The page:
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Applying Vinyl to a Curved Surface – Garden Flower Pot for Mother’s Day
Opportunities to use vinyl has been popping up all over the place for me lately and I am so happy with the results! I wanted to make a flower pot for Mother’s Day…
I know vinyl can be intimidating at first, but trust me it’s easier than you think! Applying vinyl to a curved surface is a little trickier than a flat surface, but I will share some secrets with you to make it easier!
I used my Silhouette Cameo to design this saying, but you can follow this same process for any vinyl project and use different cutting machines too. Make sure you measure your pot and keep your words within your measurements. I used two separate fonts- one was the “regular” font and one was for words I wanted to accent in my quote:
When cutting vinyl you’ll want to make sure you do not cut through the backing sheet. You are only looking to cut through the vinyl itself. Each machine is calibrated slightly differently, but I have found that a blade length of 2 and the preset “vinyl” settings work well for me with my Cameo!
Once you cut your design, you’ll need to “weed.” Weeding is removing any extra vinyl that you do not want on your final project. I find weeding very relaxing and almost therapeutic. Some people find it a pesky task, but I like picking out all the little bits… Start by removing the extra around the text, this part should be pretty easy.
Once the big stuff is out of the way, grab a hook tool and take care of the little insides of the design.
I found that if you work on a piece of cardboard you can jab the sharp end of the hook tool through the middle of the letters (and the backing sheet), it will pull the pieces right out. I am sure that is breaking some unspoken vinyl rule, but it works!
Now, since I have two different colors of vinyl, I wanted to remove the “accent words” in brown. You can see where the blade left an impression of the vinyl- this is going to help me “cheat the system.”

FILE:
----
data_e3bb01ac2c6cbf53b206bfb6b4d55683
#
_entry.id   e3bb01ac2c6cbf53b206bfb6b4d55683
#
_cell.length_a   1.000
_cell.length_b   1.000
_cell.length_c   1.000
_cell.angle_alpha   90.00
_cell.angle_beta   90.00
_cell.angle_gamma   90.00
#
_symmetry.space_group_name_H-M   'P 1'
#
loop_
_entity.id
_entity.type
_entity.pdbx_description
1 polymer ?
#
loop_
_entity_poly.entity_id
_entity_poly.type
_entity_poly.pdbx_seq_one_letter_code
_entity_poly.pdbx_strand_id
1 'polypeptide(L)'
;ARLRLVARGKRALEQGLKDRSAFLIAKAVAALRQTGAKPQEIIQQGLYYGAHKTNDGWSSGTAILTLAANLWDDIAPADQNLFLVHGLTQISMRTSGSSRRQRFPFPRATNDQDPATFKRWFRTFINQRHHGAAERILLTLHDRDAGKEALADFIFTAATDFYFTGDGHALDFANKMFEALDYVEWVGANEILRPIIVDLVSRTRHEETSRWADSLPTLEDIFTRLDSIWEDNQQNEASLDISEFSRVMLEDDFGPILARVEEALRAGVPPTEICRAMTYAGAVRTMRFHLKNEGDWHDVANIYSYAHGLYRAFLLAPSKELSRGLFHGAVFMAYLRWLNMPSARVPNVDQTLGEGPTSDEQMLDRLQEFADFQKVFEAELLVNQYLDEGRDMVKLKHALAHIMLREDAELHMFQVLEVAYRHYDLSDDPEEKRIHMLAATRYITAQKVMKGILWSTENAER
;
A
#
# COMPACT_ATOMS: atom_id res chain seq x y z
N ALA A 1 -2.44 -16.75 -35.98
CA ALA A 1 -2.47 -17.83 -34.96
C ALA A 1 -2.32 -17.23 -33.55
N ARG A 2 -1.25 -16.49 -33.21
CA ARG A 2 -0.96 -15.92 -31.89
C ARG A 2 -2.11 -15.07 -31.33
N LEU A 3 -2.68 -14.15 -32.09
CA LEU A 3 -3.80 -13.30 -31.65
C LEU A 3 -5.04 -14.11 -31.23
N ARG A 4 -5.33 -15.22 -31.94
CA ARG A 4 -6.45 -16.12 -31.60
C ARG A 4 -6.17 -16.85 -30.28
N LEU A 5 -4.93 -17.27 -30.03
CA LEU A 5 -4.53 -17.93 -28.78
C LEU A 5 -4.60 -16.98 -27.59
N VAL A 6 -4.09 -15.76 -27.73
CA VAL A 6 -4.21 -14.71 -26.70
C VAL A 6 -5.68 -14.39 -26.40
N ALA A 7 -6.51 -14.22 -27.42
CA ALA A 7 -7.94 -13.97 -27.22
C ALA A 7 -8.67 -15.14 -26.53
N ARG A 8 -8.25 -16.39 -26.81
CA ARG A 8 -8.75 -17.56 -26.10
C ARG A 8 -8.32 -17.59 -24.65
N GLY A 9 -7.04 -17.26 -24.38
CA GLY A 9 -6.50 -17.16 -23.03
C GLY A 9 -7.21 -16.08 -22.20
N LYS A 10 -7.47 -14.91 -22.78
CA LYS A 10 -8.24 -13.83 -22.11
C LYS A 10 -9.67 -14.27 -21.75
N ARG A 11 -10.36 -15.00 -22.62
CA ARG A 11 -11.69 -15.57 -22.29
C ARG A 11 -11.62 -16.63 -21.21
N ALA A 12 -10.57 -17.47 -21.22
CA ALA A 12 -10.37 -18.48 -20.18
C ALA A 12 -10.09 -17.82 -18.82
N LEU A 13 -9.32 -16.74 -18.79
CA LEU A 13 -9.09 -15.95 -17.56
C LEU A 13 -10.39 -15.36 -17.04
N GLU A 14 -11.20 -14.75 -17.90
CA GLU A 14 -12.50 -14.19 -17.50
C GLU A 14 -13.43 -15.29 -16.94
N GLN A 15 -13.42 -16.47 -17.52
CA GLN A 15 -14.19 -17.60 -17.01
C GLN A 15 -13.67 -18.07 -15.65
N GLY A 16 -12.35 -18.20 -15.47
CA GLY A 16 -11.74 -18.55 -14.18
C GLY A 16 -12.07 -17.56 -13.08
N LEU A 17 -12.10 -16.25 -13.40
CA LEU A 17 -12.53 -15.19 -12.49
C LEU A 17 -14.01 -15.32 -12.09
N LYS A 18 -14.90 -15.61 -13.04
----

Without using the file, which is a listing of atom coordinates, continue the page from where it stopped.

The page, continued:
Usually when you have more than one color of vinyl, you would make registration marks to make sure you are getting your layers lined up perfectly. Since I was only doing two colors (and just 4 words in white), I didn’t want to waste all that extra white vinyl. I just moved all my white words into the corner of the cutting window and cut them out at once. To line the vinyl up correctly, I used those faint score lines the blade left when I cut the brown layer. It was a little tedious to move these delicate words by hand, but it worked like a charm. (I don’t always like to use transfer paper, have you seen my Easter Peeps Charger project?) The key is to get one portion of the word lined up right and the rest of the word will fall in place (I usually use either the first or last letter of the word- or something that stick up, like the top of the L in world, below).
Once you have your accent words in place, cover the whole design with a piece of transfer paper. Next you’ll want to burnish your vinyl onto your transfer paper (that is, rub it over really well so the vinyl will stick to the transfer paper and not the backing sheet). I used my Cricut bone folder, but you can use a scraper or credit card as well. Just make sure you go over all the letters well.
Now you can peel your transfer paper off the backing sheet and your letters should all stick to the transfer sheet. If some letters are not sticking, put the transfer paper back down and rub over the letter again.
Next you’ll want to put your vinyl onto your pot. I’ll admit, I have never applied something this size to a curved surface, but I assumed it was going to be like a smaller, simpler project I’ve done and I could just line it up with the top of the pot and smooth it down…. that does not work…
This lead to serious frustrations and the vinyl was NOT going on straight… transfer paper was sticking to itself, letters were sticking where they didn’t belong – it was a total disaster. I was ready to scratch this project…
I went back and did the vinyl again with a little trick I found, but it took two hands so unfortunately there were no photos taken (one of the downsides to being the crafter and the photographer!) It did work though:
I love the way this pot turned out and I can’t wait to make some flowers to put inside of it (of course, a real plant would work too, but then you have to water it, and I, my friends, do not have a green thumb).
I hope you found this tutorial useful!
Although putting vinyl on a curved surface requires a few tricks and some practice, I think I will try it again! Now I just need to come up with some clever plant sayings… any suggestions?